Message from the Head
The 2021-22 school year saw a long-awaited return to normalcy. Events and celebrations that had been either made remote or outright cancelled the past couple of years have all began to return to campus. As if matching with the changing of the seasons, the vibrancy at Purdue University has only continued to grow since the beginning of the Spring Semester.
Capping off the school year was, of course, our commencement ceremony where we saw family and friends return in force to campus to celebrate our 150 students who earned their undergraduate and graduate degrees. The event, like the months leading up to the end of the school year, demonstrated the incredible dedication and efforts of our students, faculty, and staff over the years to ensure our campus remained open and safe, despite the pandemic.
Looking ahead now, I am left with a much more encouraging feeling of awaiting the next set of events to come, rather than primarily focusing on working to ensure we make it through safely. In this edition of eConnections, we share the many accomplishments of our alumni, students, faculty, and staff — as well as key research and partnerships that will potentially lead to a dramatic change in how both Purdue and the United States approach clean power and infrastructure advancements.
We are truly experiencing the spring and summer seasons here at Purdue and I cannot wait to see what spouts up and blooms next. And I hope to see many of your return to campus to celebrate with us this coming school year.
All the best,
Rao S. Govindaraju
Bowen Engineering Head of Civil Engineering
and Christopher B. and Susan S. Burke Professor of Civil Engineering
Congratulations, Class of 2022!
Congratulations to the 150-plus graduate and undergraduate students who earned their civil engineering degrees in May! We wish you the very best and look forward to your return visits to campus.
Graduate Program Ranked No. 7 in the Nation
The Lyles School of Civil Engineering remains a top 10 civil engineering undergraduate program in the United States.
U.S. News & World Report has released its national rankings of graduate programs for 2022 with Purdue Civil Engineering ranked #7 in the nation. The rankings are computed from the responses to a survey sent to deans, heads, and selected senior faculty.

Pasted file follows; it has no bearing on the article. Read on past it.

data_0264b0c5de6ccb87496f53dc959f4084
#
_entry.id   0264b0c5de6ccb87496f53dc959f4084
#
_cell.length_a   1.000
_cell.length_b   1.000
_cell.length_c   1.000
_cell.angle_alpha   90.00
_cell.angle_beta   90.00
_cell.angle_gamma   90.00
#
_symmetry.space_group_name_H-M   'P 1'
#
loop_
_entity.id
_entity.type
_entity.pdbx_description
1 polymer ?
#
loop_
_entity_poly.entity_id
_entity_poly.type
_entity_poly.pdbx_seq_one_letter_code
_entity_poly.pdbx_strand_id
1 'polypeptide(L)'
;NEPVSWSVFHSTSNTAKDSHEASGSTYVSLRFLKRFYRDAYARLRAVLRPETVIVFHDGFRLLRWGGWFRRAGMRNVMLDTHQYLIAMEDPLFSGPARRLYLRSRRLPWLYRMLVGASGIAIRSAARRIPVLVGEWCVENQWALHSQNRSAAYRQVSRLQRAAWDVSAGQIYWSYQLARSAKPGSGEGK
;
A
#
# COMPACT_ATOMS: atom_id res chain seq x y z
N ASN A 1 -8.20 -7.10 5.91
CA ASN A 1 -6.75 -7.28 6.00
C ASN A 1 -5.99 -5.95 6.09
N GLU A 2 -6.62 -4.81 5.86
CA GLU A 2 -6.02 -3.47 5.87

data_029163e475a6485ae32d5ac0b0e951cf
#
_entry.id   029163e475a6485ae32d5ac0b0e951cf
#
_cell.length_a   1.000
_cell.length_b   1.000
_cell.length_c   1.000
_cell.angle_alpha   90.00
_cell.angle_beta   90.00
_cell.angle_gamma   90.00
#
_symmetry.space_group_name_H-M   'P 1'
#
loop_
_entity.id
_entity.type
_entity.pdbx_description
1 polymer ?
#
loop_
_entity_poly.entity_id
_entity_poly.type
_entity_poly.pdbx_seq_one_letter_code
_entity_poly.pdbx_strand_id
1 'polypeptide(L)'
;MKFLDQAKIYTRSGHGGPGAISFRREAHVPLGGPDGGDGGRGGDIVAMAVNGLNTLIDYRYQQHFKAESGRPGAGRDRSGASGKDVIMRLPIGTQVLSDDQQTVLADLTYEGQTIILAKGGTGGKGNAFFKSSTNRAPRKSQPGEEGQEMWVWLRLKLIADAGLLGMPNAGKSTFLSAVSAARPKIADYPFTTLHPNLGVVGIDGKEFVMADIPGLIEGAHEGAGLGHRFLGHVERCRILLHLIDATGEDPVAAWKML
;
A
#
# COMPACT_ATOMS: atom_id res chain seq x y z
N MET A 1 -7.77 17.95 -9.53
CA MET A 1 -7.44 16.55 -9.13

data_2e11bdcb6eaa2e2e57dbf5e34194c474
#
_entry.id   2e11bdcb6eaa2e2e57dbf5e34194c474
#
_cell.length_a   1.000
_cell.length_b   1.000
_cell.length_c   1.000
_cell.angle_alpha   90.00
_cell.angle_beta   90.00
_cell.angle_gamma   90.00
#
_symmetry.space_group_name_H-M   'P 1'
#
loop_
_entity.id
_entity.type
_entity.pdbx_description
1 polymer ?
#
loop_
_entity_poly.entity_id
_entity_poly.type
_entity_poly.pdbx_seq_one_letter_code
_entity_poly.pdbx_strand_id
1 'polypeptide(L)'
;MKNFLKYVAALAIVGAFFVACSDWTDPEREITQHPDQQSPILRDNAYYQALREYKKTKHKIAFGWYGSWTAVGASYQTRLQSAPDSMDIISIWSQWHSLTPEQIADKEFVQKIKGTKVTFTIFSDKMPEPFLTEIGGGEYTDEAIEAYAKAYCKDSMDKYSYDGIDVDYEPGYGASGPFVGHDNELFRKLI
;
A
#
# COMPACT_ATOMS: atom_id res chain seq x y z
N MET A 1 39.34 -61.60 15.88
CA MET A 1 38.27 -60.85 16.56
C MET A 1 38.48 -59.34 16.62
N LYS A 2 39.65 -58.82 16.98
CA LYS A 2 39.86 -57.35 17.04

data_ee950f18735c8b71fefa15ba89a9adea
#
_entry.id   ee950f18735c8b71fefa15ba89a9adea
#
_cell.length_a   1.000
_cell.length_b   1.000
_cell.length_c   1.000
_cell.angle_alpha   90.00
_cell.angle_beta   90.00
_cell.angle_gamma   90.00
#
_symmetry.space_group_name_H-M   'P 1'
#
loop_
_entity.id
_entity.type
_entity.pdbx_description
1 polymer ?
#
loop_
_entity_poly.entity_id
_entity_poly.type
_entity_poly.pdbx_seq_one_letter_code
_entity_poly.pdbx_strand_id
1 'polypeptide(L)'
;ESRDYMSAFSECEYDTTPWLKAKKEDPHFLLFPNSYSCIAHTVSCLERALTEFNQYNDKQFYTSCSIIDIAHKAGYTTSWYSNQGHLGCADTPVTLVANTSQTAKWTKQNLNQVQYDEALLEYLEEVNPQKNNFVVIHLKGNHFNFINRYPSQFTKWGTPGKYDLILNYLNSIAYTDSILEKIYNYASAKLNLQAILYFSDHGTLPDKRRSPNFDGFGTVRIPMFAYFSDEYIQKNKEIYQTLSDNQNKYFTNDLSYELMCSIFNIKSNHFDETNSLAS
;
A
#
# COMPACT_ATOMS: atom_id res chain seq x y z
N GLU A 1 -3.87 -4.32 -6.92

Overall, Purdue University's College of Engineering graduate program was ranked 4th in the nation.
Purdue and Duke Energy to explore potential for clean, nuclear power source for campus
Purdue University and Duke Energy announced in April that they plan to jointly explore the feasibility of using advanced nuclear energy to meet the campus community’s long-term energy needs.
With interest rising worldwide in new technologies that are reliable and carbon-free, Purdue and Duke Energy intend to study power produced through Small Modular Reactors (SMRs), a move that may be unprecedented for a college campus and a potential fit for Purdue’s energy needs.
According to the International Atomic Energy Agency, SMRs are among the most promising emerging technologies in nuclear power. Significantly smaller than traditional nuclear power plants, an SMR could meet current and future needs for Purdue’s West Lafayette campus as well as provide excess power to the state’s electric grid. Home to one of the nation’s top nuclear engineering programs and a national leader in energy innovation that is scalable and sustainable, Purdue and its experts are uniquely qualified to evaluate this “giant leap” toward a carbon-free energy future.
“No other option holds as much potential to provide reliable, adequate electric power with zero carbon emissions,” said Purdue President Mitch Daniels. “Innovation and new ideas are at the core of what we do at Purdue, and that includes searching for ways to minimize the use of fossil fuels while still providing carbon-free, reliable, and affordable energy. We see enough promise in these new technologies to undertake an exploration of their practicality, and few places are better positioned to do it.”